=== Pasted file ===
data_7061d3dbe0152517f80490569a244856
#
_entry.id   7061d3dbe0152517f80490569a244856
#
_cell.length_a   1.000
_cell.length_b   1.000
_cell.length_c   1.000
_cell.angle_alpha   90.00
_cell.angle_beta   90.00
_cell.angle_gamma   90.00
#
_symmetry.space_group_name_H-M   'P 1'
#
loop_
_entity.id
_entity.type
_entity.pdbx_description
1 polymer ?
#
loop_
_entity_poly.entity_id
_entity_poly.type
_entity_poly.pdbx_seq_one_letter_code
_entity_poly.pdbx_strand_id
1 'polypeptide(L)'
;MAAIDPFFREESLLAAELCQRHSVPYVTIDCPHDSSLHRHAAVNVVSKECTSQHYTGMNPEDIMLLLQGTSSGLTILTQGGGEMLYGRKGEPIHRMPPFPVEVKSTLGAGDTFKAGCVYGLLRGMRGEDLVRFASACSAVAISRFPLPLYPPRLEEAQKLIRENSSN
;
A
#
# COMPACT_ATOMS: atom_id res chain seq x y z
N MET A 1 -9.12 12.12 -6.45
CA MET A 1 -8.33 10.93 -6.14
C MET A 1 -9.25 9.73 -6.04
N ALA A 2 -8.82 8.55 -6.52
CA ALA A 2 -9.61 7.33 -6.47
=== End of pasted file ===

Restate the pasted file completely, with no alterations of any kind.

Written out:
data_7061d3dbe0152517f80490569a244856
#
_entry.id   7061d3dbe0152517f80490569a244856
#
_cell.length_a   1.000
_cell.length_b   1.000
_cell.length_c   1.000
_cell.angle_alpha   90.00
_cell.angle_beta   90.00
_cell.angle_gamma   90.00
#
_symmetry.space_group_name_H-M   'P 1'
#
loop_
_entity.id
_entity.type
_entity.pdbx_description
1 polymer ?
#
loop_
_entity_poly.entity_id
_entity_poly.type
_entity_poly.pdbx_seq_one_letter_code
_entity_poly.pdbx_strand_id
1 'polypeptide(L)'
;MAAIDPFFREESLLAAELCQRHSVPYVTIDCPHDSSLHRHAAVNVVSKECTSQHYTGMNPEDIMLLLQGTSSGLTILTQGGGEMLYGRKGEPIHRMPPFPVEVKSTLGAGDTFKAGCVYGLLRGMRGEDLVRFASACSAVAISRFPLPLYPPRLEEAQKLIRENSSN
;
A
#
# COMPACT_ATOMS: atom_id res chain seq x y z
N MET A 1 -9.12 12.12 -6.45
CA MET A 1 -8.33 10.93 -6.14
C MET A 1 -9.25 9.73 -6.04
N ALA A 2 -8.82 8.55 -6.52
CA ALA A 2 -9.61 7.33 -6.47